From the mail:
My two cents on why so many people who hold conservative views come across as inarticulate: most of the values that ordinary, conservative people live by do not require much reflection or explanation. After all, how much justification does a man need for being loyal to his friends, not cheating his customers, and being kind to his neighbors? It is the man who seeks to undermine those values who needs the rhetorical dodges and obfuscations. It takes little mental skill to tell a lie, but it takes quite a bit of deviousness to construct a justification for abolishing the principle of honesty altogether . . . .
My correspondent supplies part of the explanation. For those with a conservative bent there is a defeasible presumption in favor of traditional practices, beliefs, and values. They place the burden of proof on those who would question the traditional practices, beliefs, and values. For the conservatively inclined there is no need to justify that loyalty is good, cheating is wrong, being kind is better than being cruel, and that killing infants is murder. Feeling, with some justification, no need to justify his practices, beliefs, and values, the conservative rarely acquires the skills to do so, and so comes across as inarticulate and unreflective to those skilled in the verbal arts. Of course, I am talking not about conservative intellectuals but about ordinary conservative folk and their political and talk-show representatives.
What my correspondent may not appreciate, however, is that it is not enough to have the right views and values; one must also know how to articulate and defend them when they come under attack. And this is where conservatives are woefully inadequate. How many conservatives could say what I said in the preceding paragraph? Can you imagine George W. Bush speaking of "a defeasible presumption in favor of traditional practices, beliefs, and values"? Even if he could get the words out without stumbling, could he explain what they mean? His defense of marriage consisted of the repetition of the flat-footed, "Marriage is between a man and a woman." A gratuitous assertion, however, calls forth a gratuitous counter-assertion. His mere assertion, unexplained and unjustified, makes him appear a bigot to those who find opposition to same-sex marriage 'discriminatory.' What he ought to have done is provide a brief justification of why the state is involved in marriage in the first place and why same-sex 'marriage' is not something the state should support. But could he do that off the top of his head? I doubt it. He's got the right view, but he can't defend it. And that's the problem.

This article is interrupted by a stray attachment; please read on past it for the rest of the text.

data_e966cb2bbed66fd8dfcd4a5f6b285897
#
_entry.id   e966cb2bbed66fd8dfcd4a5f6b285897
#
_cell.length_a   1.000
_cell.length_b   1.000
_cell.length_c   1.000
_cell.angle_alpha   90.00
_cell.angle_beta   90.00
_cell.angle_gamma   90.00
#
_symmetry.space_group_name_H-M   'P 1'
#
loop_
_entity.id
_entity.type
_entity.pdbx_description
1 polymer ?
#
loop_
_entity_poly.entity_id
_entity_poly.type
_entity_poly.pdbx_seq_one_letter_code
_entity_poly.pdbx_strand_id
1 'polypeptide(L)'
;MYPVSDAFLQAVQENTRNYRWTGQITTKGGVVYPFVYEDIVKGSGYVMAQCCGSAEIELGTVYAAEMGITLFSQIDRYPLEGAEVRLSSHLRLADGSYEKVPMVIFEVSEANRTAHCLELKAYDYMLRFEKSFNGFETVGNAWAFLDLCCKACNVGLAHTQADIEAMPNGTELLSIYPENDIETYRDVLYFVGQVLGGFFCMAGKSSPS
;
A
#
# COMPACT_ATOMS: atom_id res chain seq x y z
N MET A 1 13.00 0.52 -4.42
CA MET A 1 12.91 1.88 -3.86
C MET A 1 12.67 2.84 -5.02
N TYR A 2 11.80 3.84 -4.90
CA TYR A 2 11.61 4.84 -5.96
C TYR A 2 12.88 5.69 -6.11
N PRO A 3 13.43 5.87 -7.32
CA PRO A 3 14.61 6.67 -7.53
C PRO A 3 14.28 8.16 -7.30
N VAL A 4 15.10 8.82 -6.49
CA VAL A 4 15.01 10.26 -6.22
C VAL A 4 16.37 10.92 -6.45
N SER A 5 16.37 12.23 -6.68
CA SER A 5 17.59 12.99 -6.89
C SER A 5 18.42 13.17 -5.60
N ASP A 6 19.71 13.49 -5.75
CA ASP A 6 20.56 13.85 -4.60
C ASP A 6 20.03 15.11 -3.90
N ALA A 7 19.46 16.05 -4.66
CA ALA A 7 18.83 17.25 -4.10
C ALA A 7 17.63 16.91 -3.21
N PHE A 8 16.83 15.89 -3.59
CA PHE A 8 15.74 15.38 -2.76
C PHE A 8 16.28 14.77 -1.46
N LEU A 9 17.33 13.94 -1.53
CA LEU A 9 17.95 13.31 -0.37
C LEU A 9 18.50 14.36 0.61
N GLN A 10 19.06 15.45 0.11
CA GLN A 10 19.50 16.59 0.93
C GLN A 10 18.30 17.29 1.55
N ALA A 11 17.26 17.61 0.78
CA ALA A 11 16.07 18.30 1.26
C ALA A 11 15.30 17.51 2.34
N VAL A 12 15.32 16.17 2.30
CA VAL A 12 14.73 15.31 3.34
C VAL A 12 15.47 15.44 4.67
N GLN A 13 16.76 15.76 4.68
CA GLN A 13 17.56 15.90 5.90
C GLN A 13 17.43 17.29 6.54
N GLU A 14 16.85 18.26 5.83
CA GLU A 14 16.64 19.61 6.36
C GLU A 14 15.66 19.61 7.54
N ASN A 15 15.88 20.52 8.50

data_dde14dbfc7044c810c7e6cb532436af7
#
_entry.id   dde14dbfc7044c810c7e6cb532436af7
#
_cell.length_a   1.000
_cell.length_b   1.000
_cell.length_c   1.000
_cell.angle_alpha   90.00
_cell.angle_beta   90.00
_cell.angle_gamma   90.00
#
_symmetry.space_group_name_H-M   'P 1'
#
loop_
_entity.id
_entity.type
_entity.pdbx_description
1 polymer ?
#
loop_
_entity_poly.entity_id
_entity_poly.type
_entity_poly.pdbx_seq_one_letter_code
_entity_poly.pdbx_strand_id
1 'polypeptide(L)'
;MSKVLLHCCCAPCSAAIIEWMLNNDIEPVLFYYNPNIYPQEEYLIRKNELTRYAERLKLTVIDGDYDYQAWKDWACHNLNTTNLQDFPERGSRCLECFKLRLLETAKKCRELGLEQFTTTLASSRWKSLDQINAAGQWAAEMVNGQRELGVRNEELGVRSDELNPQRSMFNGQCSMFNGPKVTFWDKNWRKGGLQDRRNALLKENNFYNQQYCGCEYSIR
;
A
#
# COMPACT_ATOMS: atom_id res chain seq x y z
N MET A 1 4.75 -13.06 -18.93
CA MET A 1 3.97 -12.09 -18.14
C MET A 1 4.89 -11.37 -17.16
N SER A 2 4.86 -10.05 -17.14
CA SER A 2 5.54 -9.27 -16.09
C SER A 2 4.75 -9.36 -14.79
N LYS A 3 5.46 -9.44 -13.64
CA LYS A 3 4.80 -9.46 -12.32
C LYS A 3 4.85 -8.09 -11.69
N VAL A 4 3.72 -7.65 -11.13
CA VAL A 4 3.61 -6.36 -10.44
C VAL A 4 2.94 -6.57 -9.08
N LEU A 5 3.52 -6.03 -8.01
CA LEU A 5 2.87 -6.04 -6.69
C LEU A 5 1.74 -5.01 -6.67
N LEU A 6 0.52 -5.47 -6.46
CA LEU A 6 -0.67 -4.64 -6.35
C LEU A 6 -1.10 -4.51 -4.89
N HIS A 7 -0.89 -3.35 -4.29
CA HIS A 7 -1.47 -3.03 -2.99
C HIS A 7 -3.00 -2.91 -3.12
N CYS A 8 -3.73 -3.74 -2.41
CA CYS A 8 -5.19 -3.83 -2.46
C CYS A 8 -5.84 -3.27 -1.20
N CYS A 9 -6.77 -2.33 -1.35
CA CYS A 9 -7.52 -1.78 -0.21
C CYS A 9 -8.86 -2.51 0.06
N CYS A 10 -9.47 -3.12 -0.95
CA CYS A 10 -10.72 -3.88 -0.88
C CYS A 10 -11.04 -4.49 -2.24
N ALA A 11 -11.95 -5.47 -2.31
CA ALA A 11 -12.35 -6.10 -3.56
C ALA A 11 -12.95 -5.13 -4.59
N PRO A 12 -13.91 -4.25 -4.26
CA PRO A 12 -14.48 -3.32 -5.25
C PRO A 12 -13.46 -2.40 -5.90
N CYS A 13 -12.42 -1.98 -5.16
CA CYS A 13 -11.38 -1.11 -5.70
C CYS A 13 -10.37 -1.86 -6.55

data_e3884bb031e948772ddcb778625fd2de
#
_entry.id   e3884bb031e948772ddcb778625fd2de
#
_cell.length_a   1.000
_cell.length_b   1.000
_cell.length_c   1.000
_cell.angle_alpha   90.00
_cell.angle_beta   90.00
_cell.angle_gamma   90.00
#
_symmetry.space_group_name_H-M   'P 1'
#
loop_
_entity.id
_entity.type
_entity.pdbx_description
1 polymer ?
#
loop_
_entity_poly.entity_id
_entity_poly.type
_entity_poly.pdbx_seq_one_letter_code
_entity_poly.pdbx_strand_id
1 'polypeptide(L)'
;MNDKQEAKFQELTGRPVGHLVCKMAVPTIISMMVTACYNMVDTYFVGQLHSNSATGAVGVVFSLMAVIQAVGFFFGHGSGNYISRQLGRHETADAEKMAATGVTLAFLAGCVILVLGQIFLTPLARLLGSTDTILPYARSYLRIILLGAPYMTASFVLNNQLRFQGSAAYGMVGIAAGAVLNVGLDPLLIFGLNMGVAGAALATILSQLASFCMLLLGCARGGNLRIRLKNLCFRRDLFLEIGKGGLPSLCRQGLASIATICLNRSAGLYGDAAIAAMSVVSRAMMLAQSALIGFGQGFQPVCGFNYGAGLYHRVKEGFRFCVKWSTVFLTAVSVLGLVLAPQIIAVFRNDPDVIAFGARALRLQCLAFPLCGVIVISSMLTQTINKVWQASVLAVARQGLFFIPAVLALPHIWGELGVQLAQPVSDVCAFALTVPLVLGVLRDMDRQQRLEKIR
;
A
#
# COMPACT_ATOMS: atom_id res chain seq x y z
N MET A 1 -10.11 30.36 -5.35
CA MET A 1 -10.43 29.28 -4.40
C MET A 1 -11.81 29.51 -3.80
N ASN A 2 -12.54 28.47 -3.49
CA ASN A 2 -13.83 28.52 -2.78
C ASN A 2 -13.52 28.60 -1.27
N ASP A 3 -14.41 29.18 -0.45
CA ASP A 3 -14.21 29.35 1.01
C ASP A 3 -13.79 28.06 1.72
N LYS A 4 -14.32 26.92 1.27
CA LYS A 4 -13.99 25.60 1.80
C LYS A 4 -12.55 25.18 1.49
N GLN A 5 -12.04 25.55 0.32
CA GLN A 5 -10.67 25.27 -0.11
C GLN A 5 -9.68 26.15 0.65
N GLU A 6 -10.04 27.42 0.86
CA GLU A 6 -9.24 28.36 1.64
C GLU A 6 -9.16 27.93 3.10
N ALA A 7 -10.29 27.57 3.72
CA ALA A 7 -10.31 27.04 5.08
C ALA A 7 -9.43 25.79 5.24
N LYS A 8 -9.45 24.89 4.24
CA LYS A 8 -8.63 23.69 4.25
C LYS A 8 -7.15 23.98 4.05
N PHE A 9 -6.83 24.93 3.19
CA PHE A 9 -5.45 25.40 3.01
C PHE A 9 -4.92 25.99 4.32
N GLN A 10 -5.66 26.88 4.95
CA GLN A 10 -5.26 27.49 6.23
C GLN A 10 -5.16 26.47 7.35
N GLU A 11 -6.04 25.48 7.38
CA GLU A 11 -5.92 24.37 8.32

Or consider Charlie Sykes the talk-show host I mentioned the other day. He claimed that the reasoning in support of the moral acceptability of infanticide was "academic gobbledygook." When you say something like that about careful and clear reasoning, you make yourself out to be a dumbass, allergic to distinctions and nuances. You come across as a rube, a redneck, a hick, a yahoo, an anti-intellectual, an Archie Bunker, a beer-swilling, sports-watching, tobacco-chewing ignoramus, a benighted denizen of fly-over country. Many others who got worked up over that infanticide article claimed that it was 'illogical,' thereby betraying a failure to understand what logic is. They thought that since the conclusion is morally outrageous, which of course it is, the reasoning to it had to be incorrect. But that's an elementary mistake since one can reason correctly to a false conclusion.
A local talk show guy, Mike Gallagher I think it was, was fulminating againt the article in question and came out with the remark that 'medical ethics' is an oxymoron. Well of course it isn't. What he was trying to say was that a medical ethicist who argues that infanticide is morally permissible cannot be an ethicist . . . .
Or consider my man O'Reilly. He often points out that we live in a capitalist country. It's true, more or less. But citing a fact does not amount to a justification of the fact. What O'Reilly may be incapable of doing is to provide arguments including moral arguments in favor of capitalism. That is what is needed in the face of libs and lefties who, when told that we live in a capitalist country, will respond, "Well then, let's change it!"
But having a nasty streak of anti-intellectualism in him, O'Reilly would probably dismiss such arguments as mere 'theory' in his Joe Sixpack sense of the term.
Conservatives, by and large, are doers not thinkers, builders, not scribblers. They are at home on the terra firma of the concrete particular but at sea in the realm of abstraction. The know in their dumb inarticulate way that killing infants is a moral outrage but they cannot argue it out with sophistication and nuance in a manner to command the respect of their opponents. And that's a serious problem
To beat the Left we must out-argue them in the ivory towers and out-slug them in the trenches. Since by Converse Clausewitz politics is war conducted by other means, the trench-fighters need to employ the same tactics that lefties do: slanders, lies, smears, name-calling, shout-downs, pie-throwing, mockery, derision. And now I hand off to Robert Spencer commenting on Andrew Breitbart.
Politics is war and war is ugly. We could avoid a lot of this nastiness if we adopted federalism and voluntary Balkanization. But that is not likely to happen: the totalitarian Left won't allow it. So I predict things are going to get hot in the coming years.